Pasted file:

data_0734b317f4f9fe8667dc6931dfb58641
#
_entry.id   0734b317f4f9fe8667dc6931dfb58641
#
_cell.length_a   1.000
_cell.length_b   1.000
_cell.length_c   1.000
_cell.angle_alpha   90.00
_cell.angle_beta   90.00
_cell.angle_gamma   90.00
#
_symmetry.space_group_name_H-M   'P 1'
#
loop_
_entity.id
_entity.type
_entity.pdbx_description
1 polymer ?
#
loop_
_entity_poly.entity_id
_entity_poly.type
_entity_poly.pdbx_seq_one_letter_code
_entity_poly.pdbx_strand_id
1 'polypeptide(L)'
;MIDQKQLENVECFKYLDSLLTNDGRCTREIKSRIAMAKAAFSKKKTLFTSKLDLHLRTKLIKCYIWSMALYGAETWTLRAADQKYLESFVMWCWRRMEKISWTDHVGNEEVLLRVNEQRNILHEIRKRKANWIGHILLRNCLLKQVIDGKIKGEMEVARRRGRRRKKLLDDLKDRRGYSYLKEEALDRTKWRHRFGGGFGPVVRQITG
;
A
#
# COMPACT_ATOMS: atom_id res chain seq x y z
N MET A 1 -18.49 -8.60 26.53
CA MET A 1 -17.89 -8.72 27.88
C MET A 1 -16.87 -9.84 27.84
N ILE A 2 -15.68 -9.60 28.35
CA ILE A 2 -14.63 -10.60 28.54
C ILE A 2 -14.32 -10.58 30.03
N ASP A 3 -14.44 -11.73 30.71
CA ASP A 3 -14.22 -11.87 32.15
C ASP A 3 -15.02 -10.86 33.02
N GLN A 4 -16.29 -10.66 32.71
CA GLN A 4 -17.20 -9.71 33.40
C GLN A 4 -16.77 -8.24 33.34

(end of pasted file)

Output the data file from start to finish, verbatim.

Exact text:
data_0734b317f4f9fe8667dc6931dfb58641
#
_entry.id   0734b317f4f9fe8667dc6931dfb58641
#
_cell.length_a   1.000
_cell.length_b   1.000
_cell.length_c   1.000
_cell.angle_alpha   90.00
_cell.angle_beta   90.00
_cell.angle_gamma   90.00
#
_symmetry.space_group_name_H-M   'P 1'
#
loop_
_entity.id
_entity.type
_entity.pdbx_description
1 polymer ?
#
loop_
_entity_poly.entity_id
_entity_poly.type
_entity_poly.pdbx_seq_one_letter_code
_entity_poly.pdbx_strand_id
1 'polypeptide(L)'
;MIDQKQLENVECFKYLDSLLTNDGRCTREIKSRIAMAKAAFSKKKTLFTSKLDLHLRTKLIKCYIWSMALYGAETWTLRAADQKYLESFVMWCWRRMEKISWTDHVGNEEVLLRVNEQRNILHEIRKRKANWIGHILLRNCLLKQVIDGKIKGEMEVARRRGRRRKKLLDDLKDRRGYSYLKEEALDRTKWRHRFGGGFGPVVRQITG
;
A
#
# COMPACT_ATOMS: atom_id res chain seq x y z
N MET A 1 -18.49 -8.60 26.53
CA MET A 1 -17.89 -8.72 27.88
C MET A 1 -16.87 -9.84 27.84
N ILE A 2 -15.68 -9.60 28.35
CA ILE A 2 -14.63 -10.60 28.54
C ILE A 2 -14.32 -10.58 30.03
N ASP A 3 -14.44 -11.73 30.71
CA ASP A 3 -14.22 -11.87 32.15
C ASP A 3 -15.02 -10.86 33.02
N GLN A 4 -16.29 -10.66 32.71
CA GLN A 4 -17.20 -9.71 33.40
C GLN A 4 -16.77 -8.24 33.34